Noufi, R.; Gabor, A.M.; Tuttle, J.R.; Tennant, A.L.; Contreras, M.A.; Albin, D.S.; Carapella, J.J.

1995-08-15T23:59:59.000Z

272

Method of fabricating high-efficiency Cu(In,Ga)(SeS).sub.2 thin films for solar cells  

DOE Patents (OSTI)

A process for producing a slightly Cu-poor thin film of Cu(In,Ga)(Se,S).sub.2 comprises depositing a first layer of (In,Ga).sub.x (Se,S).sub.y followed by depositing just enough Cu+(Se,S) or Cu.sub.x (Se,S) to produce the desired slightly Cu-poor material. In a variation, most, but not all, (about 90 to 99%) of the (In,Ga).sub.x (Se,S).sub.y is deposited first, followed by deposition of all the Cu+(Se,S) or Cu.sub.x (Se,S) to go near stoichiometric, possibly or even preferably slightly Cu-rich, and then in turn followed by deposition of the remainder (about 1 to 10%) of the (In,Ga).sub.x (Se,S).sub.y to end with a slightly Cu-poor composition. In yet another variation, a small portion (about 1 to 10%) of the (In,Ga).sub.x (Se,S).sub.y is first deposited as a seed layer, followed by deposition of all of the Cu+(Se,S) or Cu.sub.x (Se,S) to make a very Cu-rich mixture, and then followed deposition of the remainder of the (In,Ga).sub.x (Se,S).sub.y to go slightly Cu-poor in the final Cu(In,Ga)(Se,S).sub.2 thin film.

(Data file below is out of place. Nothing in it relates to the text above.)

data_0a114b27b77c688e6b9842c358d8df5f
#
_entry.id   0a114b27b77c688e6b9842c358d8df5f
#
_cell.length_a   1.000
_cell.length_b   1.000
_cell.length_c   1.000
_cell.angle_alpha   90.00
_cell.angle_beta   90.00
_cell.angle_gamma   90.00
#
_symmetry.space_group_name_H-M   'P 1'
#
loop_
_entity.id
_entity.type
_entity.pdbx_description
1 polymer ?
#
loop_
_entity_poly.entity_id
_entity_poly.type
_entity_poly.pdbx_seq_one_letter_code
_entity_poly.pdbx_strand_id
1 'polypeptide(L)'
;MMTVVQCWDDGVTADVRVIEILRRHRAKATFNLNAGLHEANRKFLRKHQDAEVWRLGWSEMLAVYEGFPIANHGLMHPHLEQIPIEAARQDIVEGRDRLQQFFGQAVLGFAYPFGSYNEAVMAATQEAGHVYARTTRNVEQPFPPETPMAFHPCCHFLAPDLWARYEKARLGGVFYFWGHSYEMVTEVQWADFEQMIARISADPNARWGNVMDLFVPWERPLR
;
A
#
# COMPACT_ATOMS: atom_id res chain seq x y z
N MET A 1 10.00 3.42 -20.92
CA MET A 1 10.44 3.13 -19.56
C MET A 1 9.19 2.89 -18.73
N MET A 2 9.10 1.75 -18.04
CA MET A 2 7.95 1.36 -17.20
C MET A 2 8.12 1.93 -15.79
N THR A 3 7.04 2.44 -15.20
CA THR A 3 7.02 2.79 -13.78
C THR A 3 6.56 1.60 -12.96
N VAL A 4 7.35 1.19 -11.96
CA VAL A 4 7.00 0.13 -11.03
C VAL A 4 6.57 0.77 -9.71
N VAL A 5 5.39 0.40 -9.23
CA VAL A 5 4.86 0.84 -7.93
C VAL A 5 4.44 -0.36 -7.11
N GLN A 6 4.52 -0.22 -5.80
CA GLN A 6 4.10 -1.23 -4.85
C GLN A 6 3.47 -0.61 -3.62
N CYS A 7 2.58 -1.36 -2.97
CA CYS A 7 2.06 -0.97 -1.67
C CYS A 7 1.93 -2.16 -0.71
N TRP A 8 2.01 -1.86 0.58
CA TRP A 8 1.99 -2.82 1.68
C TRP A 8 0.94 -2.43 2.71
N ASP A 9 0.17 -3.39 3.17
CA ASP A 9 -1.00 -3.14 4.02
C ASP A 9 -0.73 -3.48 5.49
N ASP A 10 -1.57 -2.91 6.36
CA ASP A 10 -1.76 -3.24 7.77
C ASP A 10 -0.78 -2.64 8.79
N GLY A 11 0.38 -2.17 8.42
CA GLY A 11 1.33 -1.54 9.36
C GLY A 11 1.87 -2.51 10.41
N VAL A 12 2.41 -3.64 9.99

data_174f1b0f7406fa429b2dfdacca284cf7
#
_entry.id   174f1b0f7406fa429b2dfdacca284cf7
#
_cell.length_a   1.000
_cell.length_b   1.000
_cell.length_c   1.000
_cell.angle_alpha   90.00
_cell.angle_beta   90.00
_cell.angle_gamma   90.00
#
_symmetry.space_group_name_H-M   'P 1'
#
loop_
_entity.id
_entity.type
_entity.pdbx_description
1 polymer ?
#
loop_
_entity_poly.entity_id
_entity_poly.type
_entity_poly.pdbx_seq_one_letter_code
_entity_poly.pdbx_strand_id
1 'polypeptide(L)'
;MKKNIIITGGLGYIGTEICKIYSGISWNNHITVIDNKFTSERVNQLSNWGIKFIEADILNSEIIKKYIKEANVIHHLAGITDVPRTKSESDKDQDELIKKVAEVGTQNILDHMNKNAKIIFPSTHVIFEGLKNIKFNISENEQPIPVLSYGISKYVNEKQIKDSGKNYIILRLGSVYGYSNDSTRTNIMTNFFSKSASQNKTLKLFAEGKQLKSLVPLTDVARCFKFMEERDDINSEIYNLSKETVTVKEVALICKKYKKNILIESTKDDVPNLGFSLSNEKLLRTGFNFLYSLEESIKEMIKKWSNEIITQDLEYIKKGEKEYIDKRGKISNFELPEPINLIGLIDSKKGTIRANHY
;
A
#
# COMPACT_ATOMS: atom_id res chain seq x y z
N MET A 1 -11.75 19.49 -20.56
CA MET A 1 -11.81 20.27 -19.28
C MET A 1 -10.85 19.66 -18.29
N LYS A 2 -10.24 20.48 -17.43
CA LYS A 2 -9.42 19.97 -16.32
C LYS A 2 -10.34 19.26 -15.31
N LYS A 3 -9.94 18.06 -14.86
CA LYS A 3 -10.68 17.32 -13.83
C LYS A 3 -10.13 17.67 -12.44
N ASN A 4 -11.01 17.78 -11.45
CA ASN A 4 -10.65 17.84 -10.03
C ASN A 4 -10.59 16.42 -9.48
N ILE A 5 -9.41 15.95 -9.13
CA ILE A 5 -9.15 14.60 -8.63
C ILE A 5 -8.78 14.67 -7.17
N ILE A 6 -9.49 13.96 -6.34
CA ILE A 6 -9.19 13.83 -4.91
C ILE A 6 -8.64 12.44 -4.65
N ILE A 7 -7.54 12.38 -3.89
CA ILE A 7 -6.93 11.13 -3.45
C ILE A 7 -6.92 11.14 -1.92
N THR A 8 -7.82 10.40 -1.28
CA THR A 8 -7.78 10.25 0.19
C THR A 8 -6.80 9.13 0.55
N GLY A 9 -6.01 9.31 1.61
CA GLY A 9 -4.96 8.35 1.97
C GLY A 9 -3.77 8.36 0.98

Noufi, Rommel (Golden, CO); Gabor, Andrew M. (Boulder, CO); Tuttle, John R. (Denver, CO); Tennant, Andrew L. (Denver, CO); Contreras, Miguel A. (Golden, CO); Albin, David S. (Denver, CO); Carapella, Jeffrey J. (Evergreen, CO)

1995-01-01T23:59:59.000Z

273

Phase Diagram of CuCrO2 in a Magnetic Field  

SciTech Connect

The magnetic phase diagram of CuCrO2 is constructed as a function of magnetic field and anisotropy using a trial spin state built from harmonics of a fundamental ordering wavevector. Whereas the multiferroic phase of CuCrO2 is a modified spin spiral with a 3-sublattice (SL) period, the phase diagram also contains 1-SL, 2-SL, 4-SL, and 5-SL collinear states which may be accessi- ble in the nonstoichiometric compound CuCrO2+ . For small anisotropy, CuCrO2 is predicted to undergo a transition between two modified spiral states with an intervening 3-SL collinear phase.